Circle of Life

SCIENCE

Scientists have released a new version of the tree of life, showing everything we know about how the 2.3 million living things of Earth are related to one another. (Washington Post)

Learn what criteria scientists use to classify organisms with our activity.

Teachers, scroll down for a quick list of key resources in our Teachers’ Toolkit—and check out the bolded items for some great vocabulary words!

This circular diagram “tree of life” is a beautiful visualization of this clickable tool. Be on the lookout for are metazoa (that’s you, me, and every other animal on the planet); archaea (single-celled organisms that are one of the most ancient forms of life); bacteria; excavata (another group of single-celled organisms); amoebozoa (amoebas and some slime molds); SAR (stramenopile, alveolates, and Rhizaria—mostly algae and plankton); Archaeplastida (land plants and some algae); and fungi. Illustration by opentreeoflife.org

This circular “tree of life” diagram is a beautiful visualization of this clickable tool. Be on the lookout for metazoa (that’s you, me, and every other animal on the planet); archaea (single-celled organisms that are one of the most ancient forms of life); bacteria; excavata (another group of single-celled organisms); amoebozoa (amoebas and some slime molds); SAR (stramenopile, alveolates, and Rhizaria—mostly algae and plankton); Archaeplastida (land plants and some algae); and fungi.
Illustration by opentreeoflife.org

Discussion Ideas

  • The dazzling new research is a phylogenic study. What is phylogenetics?
    • Phylogenetics describes the study of how organisms relate to each other as they develop over time. Phylogenetics informs taxonomy, the study of the identification, classification, and naming of organisms.

 

  • The new, researched “tree of life” isn’t quite as pretty as the illustration, although it’s much more of a time-sink. Where do we fit, and how are we related to slime molds, anyway? Take a deep breath, browse your own taxonomy below, and climb through the open tree of life to acquaint yourself!
    • The best way for beginners to figure out where we fit in the tree of life is to start with the specifics (our own species) instead of the generalities (we’re eukaryotes). Work your way up, through larger and larger groups (taxons) of organisms. (Each type of organism in bold includes all the taxons listed above it.) Click on the links to see great examples of each branch on the tree of life!
      • Homo sapiens. That’s us!
      • Homo. No other living thing belongs to our genus. (But lots of extinct things do!)
      • Homininae. Humans, chimpanzees, and gorillas are hominins.
      • Hominidae. Hominids include orangutans.
      • Hominoidea. Apes such as gibbons are hominoids.
      • Catarrhini. All Old World monkeys are catarrhines.
      • Simiiformes. Simians include all monkeys and marmosets.
      • Haplorrhini. Haplorhines include tarsiers.
      • Primates. Primates include lemurs and aye-ayes.
      • Euarchontoglires. Euarchontoglires include all rodents, lagomorphs (such as rabbits), treeshrews, and colugos.
      • Boreoeutheria. Boreoeutherians include animals as diverse as moles, dolphins, bats, and horses.
      • Eutheria. Almost all mammals indigenous to Europe, Africa, Asia, and North America are eutherians.
      • Theria. Therians include all mammals except monotremes (echidnas and platypuses).
      • Mammals. A mammal is an animal with hair that gives birth to live offspring. Female mammals produce milk to feed their offspring.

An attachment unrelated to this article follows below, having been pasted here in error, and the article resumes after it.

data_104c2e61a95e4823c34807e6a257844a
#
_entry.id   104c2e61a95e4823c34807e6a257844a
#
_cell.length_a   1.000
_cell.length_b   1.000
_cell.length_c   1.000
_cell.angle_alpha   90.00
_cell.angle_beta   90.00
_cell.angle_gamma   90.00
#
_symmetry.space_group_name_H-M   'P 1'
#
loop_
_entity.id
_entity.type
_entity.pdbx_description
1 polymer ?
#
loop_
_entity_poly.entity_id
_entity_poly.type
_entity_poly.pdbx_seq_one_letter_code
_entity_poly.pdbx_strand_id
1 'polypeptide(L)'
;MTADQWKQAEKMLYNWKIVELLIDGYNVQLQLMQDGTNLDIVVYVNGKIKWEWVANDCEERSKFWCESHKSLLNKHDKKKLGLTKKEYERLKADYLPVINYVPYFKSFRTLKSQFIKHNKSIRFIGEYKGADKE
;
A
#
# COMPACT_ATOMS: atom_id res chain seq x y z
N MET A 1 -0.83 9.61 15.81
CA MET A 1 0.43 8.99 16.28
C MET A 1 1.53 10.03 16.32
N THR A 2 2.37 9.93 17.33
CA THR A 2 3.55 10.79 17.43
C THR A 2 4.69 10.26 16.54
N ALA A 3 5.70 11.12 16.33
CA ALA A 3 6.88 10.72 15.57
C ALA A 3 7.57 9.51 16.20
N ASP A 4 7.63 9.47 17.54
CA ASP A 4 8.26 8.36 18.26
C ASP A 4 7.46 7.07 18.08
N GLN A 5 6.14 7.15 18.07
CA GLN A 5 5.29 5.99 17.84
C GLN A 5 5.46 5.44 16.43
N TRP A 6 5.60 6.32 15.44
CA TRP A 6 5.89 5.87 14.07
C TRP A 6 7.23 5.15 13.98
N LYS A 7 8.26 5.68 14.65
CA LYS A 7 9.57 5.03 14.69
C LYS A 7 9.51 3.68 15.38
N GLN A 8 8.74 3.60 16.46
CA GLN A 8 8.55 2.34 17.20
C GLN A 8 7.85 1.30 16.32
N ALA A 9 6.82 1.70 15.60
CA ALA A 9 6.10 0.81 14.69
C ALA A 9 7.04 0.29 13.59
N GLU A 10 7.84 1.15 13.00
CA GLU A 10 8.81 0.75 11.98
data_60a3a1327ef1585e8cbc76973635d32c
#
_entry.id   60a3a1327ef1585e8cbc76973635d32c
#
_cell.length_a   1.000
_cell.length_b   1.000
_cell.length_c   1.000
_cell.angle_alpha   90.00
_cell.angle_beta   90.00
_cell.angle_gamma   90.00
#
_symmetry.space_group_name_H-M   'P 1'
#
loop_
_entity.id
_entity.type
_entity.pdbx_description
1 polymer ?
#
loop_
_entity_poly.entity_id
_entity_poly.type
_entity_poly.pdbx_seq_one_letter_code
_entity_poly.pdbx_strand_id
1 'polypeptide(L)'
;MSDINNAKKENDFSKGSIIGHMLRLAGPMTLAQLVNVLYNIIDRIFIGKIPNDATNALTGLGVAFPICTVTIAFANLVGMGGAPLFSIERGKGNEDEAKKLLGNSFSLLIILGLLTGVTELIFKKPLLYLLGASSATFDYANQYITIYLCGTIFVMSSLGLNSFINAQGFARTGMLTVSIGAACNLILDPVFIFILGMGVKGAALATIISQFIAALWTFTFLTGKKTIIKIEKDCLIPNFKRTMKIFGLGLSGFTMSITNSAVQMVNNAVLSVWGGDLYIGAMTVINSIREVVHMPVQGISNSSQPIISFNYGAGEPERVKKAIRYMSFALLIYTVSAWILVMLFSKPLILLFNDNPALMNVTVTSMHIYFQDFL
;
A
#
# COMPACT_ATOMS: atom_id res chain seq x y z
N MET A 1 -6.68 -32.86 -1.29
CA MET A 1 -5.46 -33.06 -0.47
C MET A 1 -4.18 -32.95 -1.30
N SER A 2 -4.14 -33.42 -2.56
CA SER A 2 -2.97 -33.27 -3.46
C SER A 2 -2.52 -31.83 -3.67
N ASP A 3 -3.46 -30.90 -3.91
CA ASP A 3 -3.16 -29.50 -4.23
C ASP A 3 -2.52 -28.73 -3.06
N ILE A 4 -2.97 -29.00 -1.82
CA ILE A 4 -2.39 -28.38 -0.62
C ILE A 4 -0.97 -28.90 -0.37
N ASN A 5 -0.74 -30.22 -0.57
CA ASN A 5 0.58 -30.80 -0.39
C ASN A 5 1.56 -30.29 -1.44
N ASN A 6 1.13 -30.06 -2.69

• Amniota. Egg-laying animals such as birds and reptiles are amniotes.
      • Tetrapoda. Almost all four-limbed vertebrates are tetrapods.
      • Dipnotetrapodomorpha. Dipnotetrapodomorphs include the lungfish.
      • Sarcopterygii. Sarcopterygians include lobe-finned fish such as coelacanths.
      • Euteleostomi. All bony vertebrates are euteleostomes.
      • Teleostomi. Almost all bony fishes are teleostomes.
      • Gnathostomata. All vertebrates with jaws are gnathostomatans.
      • Vertebrata. All animals with backbones are vertebrates.
      • Craniata. Craniates are animals with hard skulls.
      • Chordata. All mammals, fish, amphibians, reptiles, birds, salps, and lancelets are chordates.
      • Deuterostomia. Deuterostomes are marked by unique development of their embryos—the first opening to develop (called the blastopore) ultimately becomes the animal’s anus. This group includes sea stars, snails, and eels.
      • Bilateria. Bilaterians have bilaterial symmetry: They have a front and back, left and right. Mollusks and flatworms are bilaterians.
      • Metazoa. Animals! All animals are metazoans!
      • Holozoa. All animals and some single-celled flagellates are holozoans.
      • Opisthokonta. All animals and fungi are opisthokonts.
      • Eukaryota. All creatures whose cells have organelles with membranes are eukaryotes. Slime molds are simple eukaryotes.
      • Cellular organisms. This is where we’re related to bacteria, archaea, and algae.

 

 

 

TEACHERS’ TOOLKIT

Washington Post: This new, ‘complete’ tree of life shows how 2.3 million species are related

EurekAlert: ‘Tree of life’ for 2.3 million species released

Open Tree of Life

(extra credit!) Proceedings of the National Academy of Sciences: Synthesis of phylogeny and taxonomy into a comprehensive tree of life

Nat Geo: Exploring Vertebrate Classification

4 responses to “Circle of Life

  1. Pingback: Huge Mouth, No Anus: Meet One of Our Earliest Ancestors | Nat Geo Education Blog·

  2. Pingback: 11 Things We Learned This Week! | Nat Geo Education Blog·

  3. Pingback: Lichen: The Threesome | Nat Geo Education Blog·

  4. Pingback: Coral Bleaching Crisis | Nat Geo Education Blog·

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